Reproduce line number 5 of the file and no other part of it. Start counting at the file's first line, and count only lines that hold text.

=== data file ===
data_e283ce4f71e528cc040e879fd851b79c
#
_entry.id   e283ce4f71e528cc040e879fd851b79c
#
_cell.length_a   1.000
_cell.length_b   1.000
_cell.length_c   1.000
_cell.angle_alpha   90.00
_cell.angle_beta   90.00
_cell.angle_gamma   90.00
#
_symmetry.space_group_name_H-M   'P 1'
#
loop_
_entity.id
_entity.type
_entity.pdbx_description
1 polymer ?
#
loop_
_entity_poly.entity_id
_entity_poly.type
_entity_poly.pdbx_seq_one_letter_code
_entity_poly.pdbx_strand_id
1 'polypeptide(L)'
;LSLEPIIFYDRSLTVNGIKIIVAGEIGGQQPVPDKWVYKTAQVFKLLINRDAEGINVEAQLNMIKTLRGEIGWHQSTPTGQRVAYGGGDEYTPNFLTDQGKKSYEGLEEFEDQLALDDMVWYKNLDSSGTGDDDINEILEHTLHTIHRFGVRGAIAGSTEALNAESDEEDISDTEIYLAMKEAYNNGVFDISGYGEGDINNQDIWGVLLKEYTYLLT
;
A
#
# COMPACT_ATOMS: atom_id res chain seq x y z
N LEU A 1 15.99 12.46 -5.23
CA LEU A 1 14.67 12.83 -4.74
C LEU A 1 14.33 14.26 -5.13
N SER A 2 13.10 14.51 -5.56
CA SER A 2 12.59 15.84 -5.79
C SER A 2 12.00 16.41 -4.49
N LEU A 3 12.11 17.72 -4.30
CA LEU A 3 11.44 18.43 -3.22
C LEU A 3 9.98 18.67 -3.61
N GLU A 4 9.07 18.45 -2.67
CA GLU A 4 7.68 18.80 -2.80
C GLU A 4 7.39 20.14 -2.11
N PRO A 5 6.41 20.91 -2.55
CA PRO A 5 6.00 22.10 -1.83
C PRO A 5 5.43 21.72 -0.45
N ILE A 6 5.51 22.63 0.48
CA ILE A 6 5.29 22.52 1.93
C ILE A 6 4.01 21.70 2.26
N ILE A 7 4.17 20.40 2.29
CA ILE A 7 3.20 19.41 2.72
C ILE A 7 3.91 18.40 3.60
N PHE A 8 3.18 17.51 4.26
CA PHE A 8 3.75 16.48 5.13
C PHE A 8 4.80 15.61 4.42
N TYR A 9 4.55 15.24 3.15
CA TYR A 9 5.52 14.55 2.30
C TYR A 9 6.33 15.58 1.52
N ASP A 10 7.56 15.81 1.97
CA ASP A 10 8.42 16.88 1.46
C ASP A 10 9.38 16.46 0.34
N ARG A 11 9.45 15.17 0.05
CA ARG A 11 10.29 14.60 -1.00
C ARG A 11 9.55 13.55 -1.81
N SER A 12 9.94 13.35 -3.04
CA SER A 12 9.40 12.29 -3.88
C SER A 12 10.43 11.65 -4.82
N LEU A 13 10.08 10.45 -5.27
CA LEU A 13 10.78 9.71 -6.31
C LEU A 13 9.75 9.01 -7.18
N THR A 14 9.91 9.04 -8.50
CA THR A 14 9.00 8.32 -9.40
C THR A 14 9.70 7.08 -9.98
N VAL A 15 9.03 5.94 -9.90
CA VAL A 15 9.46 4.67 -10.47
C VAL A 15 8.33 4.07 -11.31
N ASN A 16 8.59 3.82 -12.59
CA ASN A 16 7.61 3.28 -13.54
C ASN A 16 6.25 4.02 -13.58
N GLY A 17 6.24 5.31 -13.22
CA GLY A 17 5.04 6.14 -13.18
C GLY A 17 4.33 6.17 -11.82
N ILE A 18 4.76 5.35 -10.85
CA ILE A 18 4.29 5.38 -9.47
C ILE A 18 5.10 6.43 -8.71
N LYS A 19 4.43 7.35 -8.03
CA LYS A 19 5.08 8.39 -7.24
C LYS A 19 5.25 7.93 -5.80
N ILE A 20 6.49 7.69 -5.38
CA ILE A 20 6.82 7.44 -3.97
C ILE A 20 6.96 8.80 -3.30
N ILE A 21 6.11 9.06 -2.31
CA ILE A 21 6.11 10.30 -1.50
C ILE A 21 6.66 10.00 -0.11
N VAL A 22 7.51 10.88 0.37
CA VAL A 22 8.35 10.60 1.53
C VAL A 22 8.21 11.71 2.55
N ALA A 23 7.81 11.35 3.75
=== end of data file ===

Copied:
_cell.length_a   1.000